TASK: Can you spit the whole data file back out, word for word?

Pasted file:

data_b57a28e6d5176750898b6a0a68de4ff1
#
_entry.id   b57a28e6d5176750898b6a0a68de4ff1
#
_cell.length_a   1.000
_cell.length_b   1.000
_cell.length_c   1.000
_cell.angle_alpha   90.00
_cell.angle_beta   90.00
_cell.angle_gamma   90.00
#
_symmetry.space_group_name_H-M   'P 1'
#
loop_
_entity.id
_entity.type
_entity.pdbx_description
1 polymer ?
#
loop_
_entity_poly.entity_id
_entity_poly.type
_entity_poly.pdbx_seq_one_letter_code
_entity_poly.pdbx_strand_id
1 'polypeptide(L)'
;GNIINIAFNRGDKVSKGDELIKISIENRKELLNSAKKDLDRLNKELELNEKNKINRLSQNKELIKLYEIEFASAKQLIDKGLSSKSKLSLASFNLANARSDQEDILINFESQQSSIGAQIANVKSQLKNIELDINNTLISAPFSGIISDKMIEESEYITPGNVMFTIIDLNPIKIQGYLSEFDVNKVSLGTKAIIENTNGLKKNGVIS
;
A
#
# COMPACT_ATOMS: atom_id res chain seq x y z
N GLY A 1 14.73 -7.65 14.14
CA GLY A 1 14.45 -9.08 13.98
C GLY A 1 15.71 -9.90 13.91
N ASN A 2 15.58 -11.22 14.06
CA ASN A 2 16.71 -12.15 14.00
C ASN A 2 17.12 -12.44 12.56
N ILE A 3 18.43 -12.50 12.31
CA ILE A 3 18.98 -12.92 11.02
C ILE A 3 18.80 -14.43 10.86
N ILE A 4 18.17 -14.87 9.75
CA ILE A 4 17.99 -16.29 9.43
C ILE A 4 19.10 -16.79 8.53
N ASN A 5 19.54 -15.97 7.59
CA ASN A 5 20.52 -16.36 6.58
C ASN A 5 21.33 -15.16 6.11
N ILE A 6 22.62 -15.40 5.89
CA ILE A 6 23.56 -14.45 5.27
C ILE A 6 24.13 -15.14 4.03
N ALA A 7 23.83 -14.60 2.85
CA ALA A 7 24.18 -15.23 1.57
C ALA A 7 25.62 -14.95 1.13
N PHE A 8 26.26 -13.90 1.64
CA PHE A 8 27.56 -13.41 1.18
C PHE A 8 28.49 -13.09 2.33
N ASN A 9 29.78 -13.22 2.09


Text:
data_b57a28e6d5176750898b6a0a68de4ff1
#
_entry.id   b57a28e6d5176750898b6a0a68de4ff1
#
_cell.length_a   1.000
_cell.length_b   1.000
_cell.length_c   1.000
_cell.angle_alpha   90.00
_cell.angle_beta   90.00
_cell.angle_gamma   90.00
#
_symmetry.space_group_name_H-M   'P 1'
#
loop_
_entity.id
_entity.type
_entity.pdbx_description
1 polymer ?
#
loop_
_entity_poly.entity_id
_entity_poly.type
_entity_poly.pdbx_seq_one_letter_code
_entity_poly.pdbx_strand_id
1 'polypeptide(L)'
;GNIINIAFNRGDKVSKGDELIKISIENRKELLNSAKKDLDRLNKELELNEKNKINRLSQNKELIKLYEIEFASAKQLIDKGLSSKSKLSLASFNLANARSDQEDILINFESQQSSIGAQIANVKSQLKNIELDINNTLISAPFSGIISDKMIEESEYITPGNVMFTIIDLNPIKIQGYLSEFDVNKVSLGTKAIIENTNGLKKNGVIS
;
A
#
# COMPACT_ATOMS: atom_id res chain seq x y z
N GLY A 1 14.73 -7.65 14.14
CA GLY A 1 14.45 -9.08 13.98
C GLY A 1 15.71 -9.90 13.91
N ASN A 2 15.58 -11.22 14.06
CA ASN A 2 16.71 -12.15 14.00
C ASN A 2 17.12 -12.44 12.56
N ILE A 3 18.43 -12.50 12.31
CA ILE A 3 18.98 -12.92 11.02
C ILE A 3 18.80 -14.43 10.86
N ILE A 4 18.17 -14.87 9.75
CA ILE A 4 17.99 -16.29 9.43
C ILE A 4 19.10 -16.79 8.53
N ASN A 5 19.54 -15.97 7.59
CA ASN A 5 20.52 -16.36 6.58
C ASN A 5 21.33 -15.16 6.11
N ILE A 6 22.62 -15.40 5.89
CA ILE A 6 23.56 -14.45 5.27
C ILE A 6 24.13 -15.14 4.03
N ALA A 7 23.83 -14.60 2.85
CA ALA A 7 24.18 -15.23 1.57
C ALA A 7 25.62 -14.95 1.13
N PHE A 8 26.26 -13.90 1.64
CA PHE A 8 27.56 -13.41 1.18
C PHE A 8 28.49 -13.09 2.33
N ASN A 9 29.78 -13.22 2.09